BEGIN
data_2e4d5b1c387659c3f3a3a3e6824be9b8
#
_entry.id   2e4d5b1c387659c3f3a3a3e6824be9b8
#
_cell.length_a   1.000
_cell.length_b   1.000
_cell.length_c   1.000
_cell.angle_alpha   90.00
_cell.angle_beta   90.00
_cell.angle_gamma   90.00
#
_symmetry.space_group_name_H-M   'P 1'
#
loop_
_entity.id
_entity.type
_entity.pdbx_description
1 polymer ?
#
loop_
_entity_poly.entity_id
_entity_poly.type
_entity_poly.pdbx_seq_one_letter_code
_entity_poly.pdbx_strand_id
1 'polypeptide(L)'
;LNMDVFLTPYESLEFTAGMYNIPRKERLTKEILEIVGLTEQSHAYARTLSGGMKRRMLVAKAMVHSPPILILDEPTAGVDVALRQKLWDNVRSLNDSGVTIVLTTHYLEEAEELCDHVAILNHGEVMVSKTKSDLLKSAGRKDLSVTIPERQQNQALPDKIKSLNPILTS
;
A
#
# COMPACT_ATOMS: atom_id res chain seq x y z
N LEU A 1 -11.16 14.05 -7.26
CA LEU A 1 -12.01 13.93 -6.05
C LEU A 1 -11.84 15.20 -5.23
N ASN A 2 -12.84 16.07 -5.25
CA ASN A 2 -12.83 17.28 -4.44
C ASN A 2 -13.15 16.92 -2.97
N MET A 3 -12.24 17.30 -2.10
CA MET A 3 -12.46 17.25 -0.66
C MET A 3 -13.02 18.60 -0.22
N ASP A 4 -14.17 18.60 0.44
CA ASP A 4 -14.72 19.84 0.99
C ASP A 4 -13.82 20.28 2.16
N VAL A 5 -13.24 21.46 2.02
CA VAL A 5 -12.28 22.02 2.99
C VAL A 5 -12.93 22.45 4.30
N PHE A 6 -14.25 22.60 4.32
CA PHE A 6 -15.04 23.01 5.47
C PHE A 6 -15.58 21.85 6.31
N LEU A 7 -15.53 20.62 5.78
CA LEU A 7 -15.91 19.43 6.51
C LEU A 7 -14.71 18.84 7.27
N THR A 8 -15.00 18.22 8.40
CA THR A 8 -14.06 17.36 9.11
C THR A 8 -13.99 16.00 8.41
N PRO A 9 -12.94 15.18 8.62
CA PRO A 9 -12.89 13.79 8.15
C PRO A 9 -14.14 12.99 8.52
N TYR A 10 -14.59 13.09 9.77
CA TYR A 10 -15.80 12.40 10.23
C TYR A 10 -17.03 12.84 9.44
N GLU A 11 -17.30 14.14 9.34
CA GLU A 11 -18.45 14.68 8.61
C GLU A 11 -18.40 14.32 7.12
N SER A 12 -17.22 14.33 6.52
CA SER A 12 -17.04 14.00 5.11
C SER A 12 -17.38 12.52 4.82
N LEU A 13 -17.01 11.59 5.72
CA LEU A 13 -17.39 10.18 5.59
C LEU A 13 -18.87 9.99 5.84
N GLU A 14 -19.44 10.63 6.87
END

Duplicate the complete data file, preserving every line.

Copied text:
data_2e4d5b1c387659c3f3a3a3e6824be9b8
#
_entry.id   2e4d5b1c387659c3f3a3a3e6824be9b8
#
_cell.length_a   1.000
_cell.length_b   1.000
_cell.length_c   1.000
_cell.angle_alpha   90.00
_cell.angle_beta   90.00
_cell.angle_gamma   90.00
#
_symmetry.space_group_name_H-M   'P 1'
#
loop_
_entity.id
_entity.type
_entity.pdbx_description
1 polymer ?
#
loop_
_entity_poly.entity_id
_entity_poly.type
_entity_poly.pdbx_seq_one_letter_code
_entity_poly.pdbx_strand_id
1 'polypeptide(L)'
;LNMDVFLTPYESLEFTAGMYNIPRKERLTKEILEIVGLTEQSHAYARTLSGGMKRRMLVAKAMVHSPPILILDEPTAGVDVALRQKLWDNVRSLNDSGVTIVLTTHYLEEAEELCDHVAILNHGEVMVSKTKSDLLKSAGRKDLSVTIPERQQNQALPDKIKSLNPILTS
;
A
#
# COMPACT_ATOMS: atom_id res chain seq x y z
N LEU A 1 -11.16 14.05 -7.26
CA LEU A 1 -12.01 13.93 -6.05
C LEU A 1 -11.84 15.20 -5.23
N ASN A 2 -12.84 16.07 -5.25
CA ASN A 2 -12.83 17.28 -4.44
C ASN A 2 -13.15 16.92 -2.97
N MET A 3 -12.24 17.30 -2.10
CA MET A 3 -12.46 17.25 -0.66
C MET A 3 -13.02 18.60 -0.22
N ASP A 4 -14.17 18.60 0.44
CA ASP A 4 -14.72 19.84 0.99
C ASP A 4 -13.82 20.28 2.16
N VAL A 5 -13.24 21.46 2.02
CA VAL A 5 -12.28 22.02 2.99
C VAL A 5 -12.93 22.45 4.30
N PHE A 6 -14.25 22.60 4.32
CA PHE A 6 -15.04 23.01 5.47
C PHE A 6 -15.58 21.85 6.31
N LEU A 7 -15.53 20.62 5.78
CA LEU A 7 -15.91 19.43 6.51
C LEU A 7 -14.71 18.84 7.27
N THR A 8 -15.00 18.22 8.40
CA THR A 8 -14.06 17.36 9.11
C THR A 8 -13.99 16.00 8.41
N PRO A 9 -12.94 15.18 8.62
CA PRO A 9 -12.89 13.79 8.15
C PRO A 9 -14.14 12.99 8.52
N TYR A 10 -14.59 13.09 9.77
CA TYR A 10 -15.80 12.40 10.23
C TYR A 10 -17.03 12.84 9.44
N GLU A 11 -17.30 14.14 9.34
CA GLU A 11 -18.45 14.68 8.61
C GLU A 11 -18.40 14.32 7.12
N SER A 12 -17.22 14.33 6.52
CA SER A 12 -17.04 14.00 5.11
C SER A 12 -17.38 12.52 4.82
N LEU A 13 -17.01 11.59 5.72
CA LEU A 13 -17.39 10.18 5.59
C LEU A 13 -18.87 9.99 5.84
N GLU A 14 -19.44 10.63 6.87